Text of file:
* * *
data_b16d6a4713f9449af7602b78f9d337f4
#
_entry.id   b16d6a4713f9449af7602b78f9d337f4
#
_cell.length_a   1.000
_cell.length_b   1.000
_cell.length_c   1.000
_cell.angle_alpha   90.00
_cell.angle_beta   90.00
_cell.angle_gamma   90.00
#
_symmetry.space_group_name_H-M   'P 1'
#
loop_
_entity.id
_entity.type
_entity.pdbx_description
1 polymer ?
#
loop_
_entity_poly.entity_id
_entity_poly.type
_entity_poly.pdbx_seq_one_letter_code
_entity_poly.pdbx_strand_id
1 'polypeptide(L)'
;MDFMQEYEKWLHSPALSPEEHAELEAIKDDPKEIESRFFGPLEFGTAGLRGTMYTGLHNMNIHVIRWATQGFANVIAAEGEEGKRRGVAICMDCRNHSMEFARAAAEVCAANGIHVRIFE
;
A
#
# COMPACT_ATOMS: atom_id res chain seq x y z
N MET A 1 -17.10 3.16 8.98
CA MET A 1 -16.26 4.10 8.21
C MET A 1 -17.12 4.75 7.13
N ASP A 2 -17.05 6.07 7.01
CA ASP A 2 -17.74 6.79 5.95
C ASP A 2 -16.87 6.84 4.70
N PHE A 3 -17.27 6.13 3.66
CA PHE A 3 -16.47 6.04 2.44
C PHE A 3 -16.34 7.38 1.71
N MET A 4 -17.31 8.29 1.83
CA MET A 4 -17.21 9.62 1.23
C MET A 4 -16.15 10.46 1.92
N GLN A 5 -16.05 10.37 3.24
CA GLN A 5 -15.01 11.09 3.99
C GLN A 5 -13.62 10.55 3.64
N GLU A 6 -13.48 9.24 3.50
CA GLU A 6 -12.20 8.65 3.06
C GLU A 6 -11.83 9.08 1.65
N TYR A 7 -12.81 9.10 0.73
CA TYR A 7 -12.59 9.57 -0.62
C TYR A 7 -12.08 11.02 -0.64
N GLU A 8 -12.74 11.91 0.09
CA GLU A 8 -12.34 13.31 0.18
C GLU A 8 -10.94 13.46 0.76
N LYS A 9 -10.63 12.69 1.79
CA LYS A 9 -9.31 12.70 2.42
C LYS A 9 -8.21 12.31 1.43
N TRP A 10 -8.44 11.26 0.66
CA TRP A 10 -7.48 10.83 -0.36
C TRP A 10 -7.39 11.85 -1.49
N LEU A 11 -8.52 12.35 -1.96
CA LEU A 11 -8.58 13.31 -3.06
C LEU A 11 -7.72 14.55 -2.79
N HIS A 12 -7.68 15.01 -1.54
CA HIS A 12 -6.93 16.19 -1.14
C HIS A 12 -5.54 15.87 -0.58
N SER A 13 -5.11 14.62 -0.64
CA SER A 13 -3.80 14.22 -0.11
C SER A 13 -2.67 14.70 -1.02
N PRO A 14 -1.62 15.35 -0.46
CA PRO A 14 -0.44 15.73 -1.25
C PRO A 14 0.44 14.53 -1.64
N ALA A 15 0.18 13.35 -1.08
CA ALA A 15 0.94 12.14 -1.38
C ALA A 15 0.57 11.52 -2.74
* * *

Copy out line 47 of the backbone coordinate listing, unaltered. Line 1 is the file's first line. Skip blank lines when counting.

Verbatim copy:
CA GLU A 6 -12.20 8.65 3.06